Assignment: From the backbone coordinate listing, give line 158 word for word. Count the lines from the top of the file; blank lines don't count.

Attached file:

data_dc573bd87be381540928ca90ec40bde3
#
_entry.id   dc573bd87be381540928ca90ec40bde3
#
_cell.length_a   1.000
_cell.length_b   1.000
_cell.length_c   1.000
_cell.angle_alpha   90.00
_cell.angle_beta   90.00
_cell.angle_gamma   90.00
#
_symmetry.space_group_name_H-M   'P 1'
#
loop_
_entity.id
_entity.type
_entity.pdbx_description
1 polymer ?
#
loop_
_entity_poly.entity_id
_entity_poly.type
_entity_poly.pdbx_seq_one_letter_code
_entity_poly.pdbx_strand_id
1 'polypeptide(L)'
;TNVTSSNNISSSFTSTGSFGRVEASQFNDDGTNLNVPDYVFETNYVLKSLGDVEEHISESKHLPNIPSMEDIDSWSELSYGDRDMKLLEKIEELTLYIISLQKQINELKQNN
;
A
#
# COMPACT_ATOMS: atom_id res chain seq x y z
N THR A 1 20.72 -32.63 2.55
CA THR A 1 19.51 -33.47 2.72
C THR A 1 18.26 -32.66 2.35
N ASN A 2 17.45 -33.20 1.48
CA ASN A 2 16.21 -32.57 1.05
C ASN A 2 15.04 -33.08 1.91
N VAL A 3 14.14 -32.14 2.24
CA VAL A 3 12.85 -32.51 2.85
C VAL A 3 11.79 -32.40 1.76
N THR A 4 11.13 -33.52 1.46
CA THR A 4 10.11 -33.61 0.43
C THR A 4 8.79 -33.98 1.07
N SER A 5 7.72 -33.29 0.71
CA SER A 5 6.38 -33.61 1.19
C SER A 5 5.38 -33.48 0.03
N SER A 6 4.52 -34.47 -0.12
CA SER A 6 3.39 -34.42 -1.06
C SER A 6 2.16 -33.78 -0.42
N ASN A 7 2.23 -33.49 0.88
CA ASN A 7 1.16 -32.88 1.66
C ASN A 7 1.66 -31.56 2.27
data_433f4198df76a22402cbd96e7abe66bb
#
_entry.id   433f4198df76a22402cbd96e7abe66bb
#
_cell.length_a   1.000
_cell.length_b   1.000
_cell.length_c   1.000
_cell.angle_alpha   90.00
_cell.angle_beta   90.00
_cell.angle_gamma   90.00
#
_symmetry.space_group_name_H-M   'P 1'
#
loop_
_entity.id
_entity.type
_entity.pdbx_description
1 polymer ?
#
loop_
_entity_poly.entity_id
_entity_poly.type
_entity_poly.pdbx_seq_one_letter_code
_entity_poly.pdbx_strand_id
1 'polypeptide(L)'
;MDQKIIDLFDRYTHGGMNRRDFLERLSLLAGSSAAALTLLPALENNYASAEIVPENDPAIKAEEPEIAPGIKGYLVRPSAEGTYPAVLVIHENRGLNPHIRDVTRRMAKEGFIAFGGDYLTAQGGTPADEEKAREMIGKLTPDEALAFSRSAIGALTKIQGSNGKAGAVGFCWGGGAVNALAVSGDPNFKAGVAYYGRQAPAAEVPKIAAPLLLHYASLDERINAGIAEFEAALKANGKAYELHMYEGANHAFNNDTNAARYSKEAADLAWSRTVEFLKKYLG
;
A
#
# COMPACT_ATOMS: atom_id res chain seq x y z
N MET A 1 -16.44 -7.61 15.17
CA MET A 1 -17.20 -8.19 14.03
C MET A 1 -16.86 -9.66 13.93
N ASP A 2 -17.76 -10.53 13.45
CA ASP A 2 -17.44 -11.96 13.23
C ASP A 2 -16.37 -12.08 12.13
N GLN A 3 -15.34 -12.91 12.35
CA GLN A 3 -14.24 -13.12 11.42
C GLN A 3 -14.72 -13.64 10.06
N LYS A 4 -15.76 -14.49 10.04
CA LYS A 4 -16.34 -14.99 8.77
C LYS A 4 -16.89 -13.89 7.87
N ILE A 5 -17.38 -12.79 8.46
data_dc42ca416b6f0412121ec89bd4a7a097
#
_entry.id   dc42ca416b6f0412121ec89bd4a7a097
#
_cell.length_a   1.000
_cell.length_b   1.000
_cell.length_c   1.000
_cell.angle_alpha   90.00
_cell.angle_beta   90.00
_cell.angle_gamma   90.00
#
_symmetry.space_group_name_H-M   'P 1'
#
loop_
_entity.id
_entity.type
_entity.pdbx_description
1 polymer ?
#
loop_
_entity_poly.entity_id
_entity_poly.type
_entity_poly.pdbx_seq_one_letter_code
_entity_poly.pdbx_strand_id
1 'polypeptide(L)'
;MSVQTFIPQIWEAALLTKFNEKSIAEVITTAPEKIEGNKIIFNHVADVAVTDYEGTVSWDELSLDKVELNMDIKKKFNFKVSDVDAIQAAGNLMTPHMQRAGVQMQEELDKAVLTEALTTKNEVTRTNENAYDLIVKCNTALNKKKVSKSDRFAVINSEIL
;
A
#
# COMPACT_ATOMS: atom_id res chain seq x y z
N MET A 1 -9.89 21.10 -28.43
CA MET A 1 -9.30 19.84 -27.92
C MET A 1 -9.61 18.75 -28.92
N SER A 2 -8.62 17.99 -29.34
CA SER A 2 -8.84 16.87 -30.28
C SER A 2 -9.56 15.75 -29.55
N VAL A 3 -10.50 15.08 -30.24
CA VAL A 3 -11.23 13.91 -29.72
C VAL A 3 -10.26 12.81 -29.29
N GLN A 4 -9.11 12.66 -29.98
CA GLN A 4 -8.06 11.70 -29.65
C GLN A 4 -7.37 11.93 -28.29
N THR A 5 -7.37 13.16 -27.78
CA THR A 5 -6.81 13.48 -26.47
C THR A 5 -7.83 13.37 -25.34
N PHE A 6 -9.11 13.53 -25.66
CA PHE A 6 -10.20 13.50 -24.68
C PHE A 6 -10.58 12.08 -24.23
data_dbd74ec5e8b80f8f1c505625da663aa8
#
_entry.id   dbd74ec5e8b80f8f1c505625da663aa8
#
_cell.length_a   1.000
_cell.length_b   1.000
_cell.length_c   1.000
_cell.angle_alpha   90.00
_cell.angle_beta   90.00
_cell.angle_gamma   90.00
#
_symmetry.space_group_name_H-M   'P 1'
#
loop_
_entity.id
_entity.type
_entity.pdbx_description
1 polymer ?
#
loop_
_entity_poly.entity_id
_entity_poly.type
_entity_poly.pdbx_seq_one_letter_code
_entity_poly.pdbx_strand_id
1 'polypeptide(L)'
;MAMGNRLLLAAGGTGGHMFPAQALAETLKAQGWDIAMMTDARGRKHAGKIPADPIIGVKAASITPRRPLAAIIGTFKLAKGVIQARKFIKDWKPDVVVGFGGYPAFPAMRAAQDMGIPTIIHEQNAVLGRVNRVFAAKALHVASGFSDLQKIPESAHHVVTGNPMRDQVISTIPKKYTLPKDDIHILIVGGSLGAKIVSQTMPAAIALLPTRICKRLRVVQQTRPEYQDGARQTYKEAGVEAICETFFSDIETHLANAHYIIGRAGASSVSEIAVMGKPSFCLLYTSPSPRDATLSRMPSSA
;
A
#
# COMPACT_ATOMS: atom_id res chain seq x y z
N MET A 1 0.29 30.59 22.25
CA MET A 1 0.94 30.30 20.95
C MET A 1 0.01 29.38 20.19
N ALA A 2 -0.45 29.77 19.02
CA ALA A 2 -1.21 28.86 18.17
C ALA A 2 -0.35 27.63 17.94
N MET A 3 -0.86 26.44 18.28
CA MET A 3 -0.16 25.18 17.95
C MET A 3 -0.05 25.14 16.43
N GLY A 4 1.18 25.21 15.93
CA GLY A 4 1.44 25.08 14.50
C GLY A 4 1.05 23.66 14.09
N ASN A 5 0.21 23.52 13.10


_entity.type